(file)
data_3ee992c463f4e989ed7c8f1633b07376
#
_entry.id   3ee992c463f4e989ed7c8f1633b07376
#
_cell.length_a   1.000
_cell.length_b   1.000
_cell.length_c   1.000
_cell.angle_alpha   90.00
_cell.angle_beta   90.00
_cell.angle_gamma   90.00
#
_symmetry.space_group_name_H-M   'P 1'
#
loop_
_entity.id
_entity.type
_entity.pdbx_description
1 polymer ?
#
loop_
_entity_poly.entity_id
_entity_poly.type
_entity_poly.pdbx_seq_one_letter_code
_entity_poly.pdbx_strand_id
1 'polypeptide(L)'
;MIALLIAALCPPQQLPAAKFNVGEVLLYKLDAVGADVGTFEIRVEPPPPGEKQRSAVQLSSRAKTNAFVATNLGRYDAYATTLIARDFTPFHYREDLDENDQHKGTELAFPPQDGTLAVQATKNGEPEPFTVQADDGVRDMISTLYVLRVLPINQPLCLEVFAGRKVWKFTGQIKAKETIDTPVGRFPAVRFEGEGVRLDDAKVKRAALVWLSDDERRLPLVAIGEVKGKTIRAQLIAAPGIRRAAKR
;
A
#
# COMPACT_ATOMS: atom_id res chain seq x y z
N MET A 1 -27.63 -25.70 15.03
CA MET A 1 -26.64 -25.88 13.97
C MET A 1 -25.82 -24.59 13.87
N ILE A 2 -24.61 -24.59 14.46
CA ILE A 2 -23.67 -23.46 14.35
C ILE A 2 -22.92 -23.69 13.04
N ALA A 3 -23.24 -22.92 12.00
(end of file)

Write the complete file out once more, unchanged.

data_3ee992c463f4e989ed7c8f1633b07376
#
_entry.id   3ee992c463f4e989ed7c8f1633b07376
#
_cell.length_a   1.000
_cell.length_b   1.000
_cell.length_c   1.000
_cell.angle_alpha   90.00
_cell.angle_beta   90.00
_cell.angle_gamma   90.00
#
_symmetry.space_group_name_H-M   'P 1'
#
loop_
_entity.id
_entity.type
_entity.pdbx_description
1 polymer ?
#
loop_
_entity_poly.entity_id
_entity_poly.type
_entity_poly.pdbx_seq_one_letter_code
_entity_poly.pdbx_strand_id
1 'polypeptide(L)'
;MIALLIAALCPPQQLPAAKFNVGEVLLYKLDAVGADVGTFEIRVEPPPPGEKQRSAVQLSSRAKTNAFVATNLGRYDAYATTLIARDFTPFHYREDLDENDQHKGTELAFPPQDGTLAVQATKNGEPEPFTVQADDGVRDMISTLYVLRVLPINQPLCLEVFAGRKVWKFTGQIKAKETIDTPVGRFPAVRFEGEGVRLDDAKVKRAALVWLSDDERRLPLVAIGEVKGKTIRAQLIAAPGIRRAAKR
;
A
#
# COMPACT_ATOMS: atom_id res chain seq x y z
N MET A 1 -27.63 -25.70 15.03
CA MET A 1 -26.64 -25.88 13.97
C MET A 1 -25.82 -24.59 13.87
N ILE A 2 -24.61 -24.59 14.46
CA ILE A 2 -23.67 -23.46 14.35
C ILE A 2 -22.92 -23.69 13.04
N ALA A 3 -23.24 -22.92 12.00